The Monetary Crisis 1848

The Sydney Morning Herald Friday 14 July 1848


Paris, Wednesday Evening.—The monetary crisis is still the great subject of doubt and anxiety here, and hitherto there ate no signs of improvement. A report is entrent to-day which has given firmness to some of the lines of railway. It is said that the Government is determined to take possession of all the railways, and to make an equitable arrangement with the shareholders.

A deputation consisting of the directors of several railways, and among others of the Paris and Lyons, had yesterday an interview with the Minister of Finance on the subject. The report is that the government will take all the lines out of the hands of the shareholders at par, and pay for them at five per cent, at par. As it is well known that the late government, as well as the present, was very anxious to get the lines into their own hands, it is exceedingly likely that this or some similar plan will be adopted.

The directors of several lines are beginning to find their employes exceedingly troublesome. On the Rouen line, the engine-drivers refuse to work more than fifteen days per month ; and besides this, they ask for the selection of those to be employed under them, an increase of wages. On other lines similar symptoms of insubordination show themselves, and threats have been used to enforce the claims ; which have greatly alarmed the directors. It is probable that in a day or two the Government will make known its determination on this important subject.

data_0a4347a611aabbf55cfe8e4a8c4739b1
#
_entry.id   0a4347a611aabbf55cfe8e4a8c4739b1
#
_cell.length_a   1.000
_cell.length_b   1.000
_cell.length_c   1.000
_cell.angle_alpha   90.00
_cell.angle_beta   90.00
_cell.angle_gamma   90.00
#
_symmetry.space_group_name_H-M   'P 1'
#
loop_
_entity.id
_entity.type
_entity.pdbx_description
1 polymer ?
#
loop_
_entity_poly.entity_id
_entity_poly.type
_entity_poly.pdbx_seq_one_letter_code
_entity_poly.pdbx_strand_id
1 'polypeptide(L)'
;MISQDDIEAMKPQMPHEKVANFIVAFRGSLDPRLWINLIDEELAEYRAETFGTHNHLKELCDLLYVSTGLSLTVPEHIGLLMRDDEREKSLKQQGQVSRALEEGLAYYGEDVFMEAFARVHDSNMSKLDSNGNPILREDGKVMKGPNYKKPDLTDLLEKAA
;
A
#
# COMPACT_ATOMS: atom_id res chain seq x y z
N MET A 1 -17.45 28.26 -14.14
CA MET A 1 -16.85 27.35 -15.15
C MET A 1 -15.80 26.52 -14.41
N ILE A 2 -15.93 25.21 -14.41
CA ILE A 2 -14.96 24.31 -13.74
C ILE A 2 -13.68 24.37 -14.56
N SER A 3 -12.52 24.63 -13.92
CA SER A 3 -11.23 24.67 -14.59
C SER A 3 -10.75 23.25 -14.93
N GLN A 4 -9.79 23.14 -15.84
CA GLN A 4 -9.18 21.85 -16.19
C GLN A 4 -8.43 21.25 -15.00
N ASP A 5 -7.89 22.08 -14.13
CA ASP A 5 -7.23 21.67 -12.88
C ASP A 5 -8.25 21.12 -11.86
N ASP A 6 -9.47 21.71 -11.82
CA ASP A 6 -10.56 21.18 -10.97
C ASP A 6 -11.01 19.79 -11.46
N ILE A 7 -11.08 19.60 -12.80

Every one who knows the respect with which Frenchmen treated national property, even in the midst of the excesses of a Revolution, will see that in this country railways are much safer in the hands of the Government than in those of private companies. It is also reported to-day that an addition of 56 per cent, is to be made to the direct taxes.


This report in the Sydney Morning Herald suggests an ambivalence in Australia about railways being in private hands. The industrial action of the Rouen engine drivers in support of their mates is an interesting example of solidarity in the face of the financial problems of French capitalists at the time, 1848 being of course the "year of revolution" in much of Europe and the last year of the Chartist mass demonstrations in Britain.

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